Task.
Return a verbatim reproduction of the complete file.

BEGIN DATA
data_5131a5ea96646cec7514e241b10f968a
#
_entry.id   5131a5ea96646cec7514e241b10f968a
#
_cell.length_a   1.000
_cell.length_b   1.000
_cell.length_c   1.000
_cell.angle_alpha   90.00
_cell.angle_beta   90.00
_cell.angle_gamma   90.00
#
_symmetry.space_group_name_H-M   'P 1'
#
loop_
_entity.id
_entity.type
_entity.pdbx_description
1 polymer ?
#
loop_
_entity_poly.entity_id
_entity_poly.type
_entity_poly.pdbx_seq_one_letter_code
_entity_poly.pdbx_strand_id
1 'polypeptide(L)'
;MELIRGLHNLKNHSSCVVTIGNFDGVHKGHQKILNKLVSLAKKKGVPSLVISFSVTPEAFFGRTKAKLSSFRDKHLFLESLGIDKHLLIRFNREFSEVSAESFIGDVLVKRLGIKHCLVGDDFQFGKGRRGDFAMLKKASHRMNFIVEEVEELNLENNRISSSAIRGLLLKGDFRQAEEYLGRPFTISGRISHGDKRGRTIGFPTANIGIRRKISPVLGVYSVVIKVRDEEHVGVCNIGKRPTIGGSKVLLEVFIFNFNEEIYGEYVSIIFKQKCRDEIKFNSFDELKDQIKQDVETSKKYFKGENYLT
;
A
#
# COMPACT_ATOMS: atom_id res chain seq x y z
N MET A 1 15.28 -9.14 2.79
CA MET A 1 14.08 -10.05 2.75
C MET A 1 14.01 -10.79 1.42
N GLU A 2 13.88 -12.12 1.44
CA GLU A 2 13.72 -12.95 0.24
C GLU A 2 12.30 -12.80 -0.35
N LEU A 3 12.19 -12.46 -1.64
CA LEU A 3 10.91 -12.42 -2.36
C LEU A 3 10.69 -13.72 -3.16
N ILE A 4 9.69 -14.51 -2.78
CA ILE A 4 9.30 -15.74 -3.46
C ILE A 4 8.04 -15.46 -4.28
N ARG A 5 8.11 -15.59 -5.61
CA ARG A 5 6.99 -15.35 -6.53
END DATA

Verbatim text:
data_5131a5ea96646cec7514e241b10f968a
#
_entry.id   5131a5ea96646cec7514e241b10f968a
#
_cell.length_a   1.000
_cell.length_b   1.000
_cell.length_c   1.000
_cell.angle_alpha   90.00
_cell.angle_beta   90.00
_cell.angle_gamma   90.00
#
_symmetry.space_group_name_H-M   'P 1'
#
loop_
_entity.id
_entity.type
_entity.pdbx_description
1 polymer ?
#
loop_
_entity_poly.entity_id
_entity_poly.type
_entity_poly.pdbx_seq_one_letter_code
_entity_poly.pdbx_strand_id
1 'polypeptide(L)'
;MELIRGLHNLKNHSSCVVTIGNFDGVHKGHQKILNKLVSLAKKKGVPSLVISFSVTPEAFFGRTKAKLSSFRDKHLFLESLGIDKHLLIRFNREFSEVSAESFIGDVLVKRLGIKHCLVGDDFQFGKGRRGDFAMLKKASHRMNFIVEEVEELNLENNRISSSAIRGLLLKGDFRQAEEYLGRPFTISGRISHGDKRGRTIGFPTANIGIRRKISPVLGVYSVVIKVRDEEHVGVCNIGKRPTIGGSKVLLEVFIFNFNEEIYGEYVSIIFKQKCRDEIKFNSFDELKDQIKQDVETSKKYFKGENYLT
;
A
#
# COMPACT_ATOMS: atom_id res chain seq x y z
N MET A 1 15.28 -9.14 2.79
CA MET A 1 14.08 -10.05 2.75
C MET A 1 14.01 -10.79 1.42
N GLU A 2 13.88 -12.12 1.44
CA GLU A 2 13.72 -12.95 0.24
C GLU A 2 12.30 -12.80 -0.35
N LEU A 3 12.19 -12.46 -1.64
CA LEU A 3 10.91 -12.42 -2.36
C LEU A 3 10.69 -13.72 -3.16
N ILE A 4 9.69 -14.51 -2.78
CA ILE A 4 9.30 -15.74 -3.46
C ILE A 4 8.04 -15.46 -4.28
N ARG A 5 8.11 -15.59 -5.61
CA ARG A 5 6.99 -15.35 -6.53